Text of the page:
Government target for GP recruitment is in tatters
The number of whole-time equivalent GPs in England rose by just 29 last year, leaving the Government's NHS Plan target to increase GP numbers by 2,000 by next year in shreds.
Department of Health figures revealed growth in GP recruits was almost entirely cancelled out by a sharp rise in the number leaving the profession.
The statistics, released last week, showed the number of whole-time equivalent GPs in England grew from 25,938 in 2001 to 25,967 in 2002 up 0.1 per cent.
The total number of new and returning GPs including part-timers rose from 1,452 in 2001 to 1,633 in 2002, but 1,445 GPs left the specialty in 2002, up from 1,313 in 2001. The increase in the number of leavers gave a worrying sign of the increasing impact of the retirement timebomb.
The GPC warned the new GMS contract would do little in the short-term to stem the flow of GPs quitting the NHS and would take six years to have a positive effect on recruitment.
GPC negotiator Dr Laurence Buckman said the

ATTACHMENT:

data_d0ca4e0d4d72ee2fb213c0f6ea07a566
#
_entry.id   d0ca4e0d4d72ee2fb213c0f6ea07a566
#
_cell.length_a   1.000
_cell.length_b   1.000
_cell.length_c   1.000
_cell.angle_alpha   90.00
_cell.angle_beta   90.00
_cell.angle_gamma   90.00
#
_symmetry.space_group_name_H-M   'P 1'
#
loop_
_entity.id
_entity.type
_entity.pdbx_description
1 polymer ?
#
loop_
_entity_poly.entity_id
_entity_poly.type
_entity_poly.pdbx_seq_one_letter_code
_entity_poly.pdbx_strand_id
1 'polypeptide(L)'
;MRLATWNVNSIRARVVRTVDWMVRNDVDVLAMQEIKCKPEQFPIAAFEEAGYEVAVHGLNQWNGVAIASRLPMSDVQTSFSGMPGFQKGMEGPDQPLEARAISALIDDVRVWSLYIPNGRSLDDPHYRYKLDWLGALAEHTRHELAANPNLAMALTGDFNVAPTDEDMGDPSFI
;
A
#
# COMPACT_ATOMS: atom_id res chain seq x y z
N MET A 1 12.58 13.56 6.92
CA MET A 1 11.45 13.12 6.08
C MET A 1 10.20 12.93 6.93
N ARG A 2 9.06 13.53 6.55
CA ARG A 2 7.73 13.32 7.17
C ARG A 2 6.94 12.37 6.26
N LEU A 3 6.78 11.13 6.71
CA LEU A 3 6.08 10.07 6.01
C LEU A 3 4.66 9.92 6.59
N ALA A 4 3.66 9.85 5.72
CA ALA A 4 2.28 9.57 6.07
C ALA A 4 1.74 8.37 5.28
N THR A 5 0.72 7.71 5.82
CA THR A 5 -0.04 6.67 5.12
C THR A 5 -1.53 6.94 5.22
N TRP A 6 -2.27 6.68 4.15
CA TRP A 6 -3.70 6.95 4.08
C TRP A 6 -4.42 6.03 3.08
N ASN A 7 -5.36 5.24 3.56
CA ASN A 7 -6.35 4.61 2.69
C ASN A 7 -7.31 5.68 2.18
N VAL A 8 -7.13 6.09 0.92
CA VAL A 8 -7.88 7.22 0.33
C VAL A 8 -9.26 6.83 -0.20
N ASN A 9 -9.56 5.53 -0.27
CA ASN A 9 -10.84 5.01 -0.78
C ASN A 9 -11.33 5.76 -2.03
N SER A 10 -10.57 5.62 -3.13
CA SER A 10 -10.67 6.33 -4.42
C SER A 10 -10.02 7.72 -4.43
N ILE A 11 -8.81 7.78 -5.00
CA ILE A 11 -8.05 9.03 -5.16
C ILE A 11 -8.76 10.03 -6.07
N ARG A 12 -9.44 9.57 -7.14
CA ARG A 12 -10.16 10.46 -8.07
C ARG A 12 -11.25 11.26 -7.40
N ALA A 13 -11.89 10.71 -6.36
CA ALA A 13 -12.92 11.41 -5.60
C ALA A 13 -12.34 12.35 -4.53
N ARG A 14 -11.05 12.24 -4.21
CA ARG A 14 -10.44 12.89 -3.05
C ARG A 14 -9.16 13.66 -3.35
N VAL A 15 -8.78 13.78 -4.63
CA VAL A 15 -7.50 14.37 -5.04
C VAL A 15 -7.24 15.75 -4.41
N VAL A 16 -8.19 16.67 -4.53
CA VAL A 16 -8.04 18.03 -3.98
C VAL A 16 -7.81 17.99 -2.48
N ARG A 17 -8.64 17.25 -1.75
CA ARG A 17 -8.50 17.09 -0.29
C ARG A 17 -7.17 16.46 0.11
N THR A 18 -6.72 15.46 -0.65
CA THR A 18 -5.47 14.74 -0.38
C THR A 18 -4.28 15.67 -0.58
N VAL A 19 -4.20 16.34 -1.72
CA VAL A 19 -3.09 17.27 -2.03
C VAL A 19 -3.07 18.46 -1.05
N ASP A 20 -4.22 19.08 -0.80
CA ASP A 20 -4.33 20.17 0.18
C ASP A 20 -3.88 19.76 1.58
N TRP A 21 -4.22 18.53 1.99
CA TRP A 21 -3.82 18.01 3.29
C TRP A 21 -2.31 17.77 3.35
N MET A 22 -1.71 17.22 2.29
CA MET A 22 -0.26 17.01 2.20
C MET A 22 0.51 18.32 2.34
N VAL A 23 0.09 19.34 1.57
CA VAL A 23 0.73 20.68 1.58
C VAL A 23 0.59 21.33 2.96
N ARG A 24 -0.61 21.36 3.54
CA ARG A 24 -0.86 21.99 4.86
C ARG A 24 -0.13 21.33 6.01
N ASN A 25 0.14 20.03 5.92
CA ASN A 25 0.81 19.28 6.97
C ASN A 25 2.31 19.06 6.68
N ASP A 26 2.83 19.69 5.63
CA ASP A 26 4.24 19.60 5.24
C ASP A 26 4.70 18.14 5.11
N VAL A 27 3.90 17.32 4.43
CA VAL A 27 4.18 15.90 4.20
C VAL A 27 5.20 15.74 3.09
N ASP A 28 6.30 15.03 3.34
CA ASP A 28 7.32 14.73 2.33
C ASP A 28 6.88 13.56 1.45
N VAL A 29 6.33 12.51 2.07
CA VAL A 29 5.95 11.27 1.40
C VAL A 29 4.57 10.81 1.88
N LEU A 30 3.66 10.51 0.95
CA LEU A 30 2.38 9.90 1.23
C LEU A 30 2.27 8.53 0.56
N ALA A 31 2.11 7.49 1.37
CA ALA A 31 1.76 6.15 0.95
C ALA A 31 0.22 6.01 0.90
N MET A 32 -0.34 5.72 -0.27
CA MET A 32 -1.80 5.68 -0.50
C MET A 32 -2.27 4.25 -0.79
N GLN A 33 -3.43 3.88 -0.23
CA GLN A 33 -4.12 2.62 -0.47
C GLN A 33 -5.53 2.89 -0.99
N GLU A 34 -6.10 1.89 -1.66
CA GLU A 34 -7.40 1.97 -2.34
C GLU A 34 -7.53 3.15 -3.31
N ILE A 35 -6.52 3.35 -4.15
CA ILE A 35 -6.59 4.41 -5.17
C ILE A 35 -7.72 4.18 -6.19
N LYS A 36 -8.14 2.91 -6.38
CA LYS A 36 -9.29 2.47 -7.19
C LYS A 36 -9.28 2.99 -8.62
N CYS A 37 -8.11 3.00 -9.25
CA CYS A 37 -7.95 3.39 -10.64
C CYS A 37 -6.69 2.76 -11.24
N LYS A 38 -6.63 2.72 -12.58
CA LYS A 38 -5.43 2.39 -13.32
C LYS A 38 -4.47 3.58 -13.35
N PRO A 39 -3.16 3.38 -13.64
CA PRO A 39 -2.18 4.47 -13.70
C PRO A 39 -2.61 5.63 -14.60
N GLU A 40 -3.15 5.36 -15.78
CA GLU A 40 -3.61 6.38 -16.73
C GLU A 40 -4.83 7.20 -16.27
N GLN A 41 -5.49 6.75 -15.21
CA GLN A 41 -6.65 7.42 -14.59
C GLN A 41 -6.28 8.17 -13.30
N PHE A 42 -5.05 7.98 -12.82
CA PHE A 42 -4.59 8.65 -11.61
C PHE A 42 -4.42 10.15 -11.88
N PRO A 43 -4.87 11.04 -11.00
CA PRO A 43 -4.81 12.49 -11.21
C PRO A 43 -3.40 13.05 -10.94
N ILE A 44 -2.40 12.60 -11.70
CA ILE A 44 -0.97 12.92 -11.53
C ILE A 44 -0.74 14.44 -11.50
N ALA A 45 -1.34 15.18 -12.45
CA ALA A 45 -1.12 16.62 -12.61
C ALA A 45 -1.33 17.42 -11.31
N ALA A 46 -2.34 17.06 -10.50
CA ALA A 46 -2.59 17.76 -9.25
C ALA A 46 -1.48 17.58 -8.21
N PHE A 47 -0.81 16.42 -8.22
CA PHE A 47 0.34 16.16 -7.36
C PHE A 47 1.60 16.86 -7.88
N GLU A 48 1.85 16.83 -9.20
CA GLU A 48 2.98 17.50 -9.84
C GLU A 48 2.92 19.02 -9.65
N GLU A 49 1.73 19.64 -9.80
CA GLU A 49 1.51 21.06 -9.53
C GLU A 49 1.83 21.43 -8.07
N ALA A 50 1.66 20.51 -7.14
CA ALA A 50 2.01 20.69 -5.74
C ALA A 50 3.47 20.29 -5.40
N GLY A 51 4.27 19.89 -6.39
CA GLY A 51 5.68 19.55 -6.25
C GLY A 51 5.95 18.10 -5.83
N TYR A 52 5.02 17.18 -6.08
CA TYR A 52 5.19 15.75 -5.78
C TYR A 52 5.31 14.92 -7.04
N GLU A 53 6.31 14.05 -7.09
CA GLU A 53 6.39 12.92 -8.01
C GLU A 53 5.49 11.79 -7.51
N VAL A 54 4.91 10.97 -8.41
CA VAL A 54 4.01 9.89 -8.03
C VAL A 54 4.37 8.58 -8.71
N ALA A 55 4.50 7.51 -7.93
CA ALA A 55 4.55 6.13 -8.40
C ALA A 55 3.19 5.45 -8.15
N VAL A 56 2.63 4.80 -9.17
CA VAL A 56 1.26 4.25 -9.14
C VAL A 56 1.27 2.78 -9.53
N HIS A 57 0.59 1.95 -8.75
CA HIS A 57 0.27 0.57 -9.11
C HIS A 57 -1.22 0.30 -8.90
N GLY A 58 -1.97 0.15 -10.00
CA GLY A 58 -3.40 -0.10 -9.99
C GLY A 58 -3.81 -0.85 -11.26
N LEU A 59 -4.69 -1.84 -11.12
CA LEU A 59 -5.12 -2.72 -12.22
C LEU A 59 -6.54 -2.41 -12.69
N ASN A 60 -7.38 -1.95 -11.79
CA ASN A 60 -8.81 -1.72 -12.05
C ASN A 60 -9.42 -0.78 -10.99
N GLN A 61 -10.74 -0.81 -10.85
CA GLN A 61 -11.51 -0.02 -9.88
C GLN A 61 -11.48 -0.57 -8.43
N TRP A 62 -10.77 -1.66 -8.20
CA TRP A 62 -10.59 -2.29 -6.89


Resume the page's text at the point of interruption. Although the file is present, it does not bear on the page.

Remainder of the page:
contract's impact would be limited to medical students who would start working
under the new terms: 'You have to be appealing to people who are exposed to general practice under the new contract, so that's third-year students a year from now, and they will not be GPs for six years.'
Dr Buckman also demanded an apology from the Government for setting a 'ridiculous recruitment target'. He added: 'Even a miracle will not make it go up now. Targets are nuts.'
The department said the number of whole-time equivalents had risen at a slower rate than headcount because of increased part-time working due to the rise in female doctors.
The total number of unrestricted principals and equivalent excluding GP retainers rose by 11 per cent between 1992 and 2002 from 28,185 to 31,182.
GP registrar numbers rose from 1,883 in 2001 to 1,980 in 2002.
Dr Maureen Baker, honorary secretary of the RCGP and joint chair of the RCGP/GPC workforce committee, said the results were 'deeply disappointing'. She added: 'It just emphasises how acute our workforce crisis is.'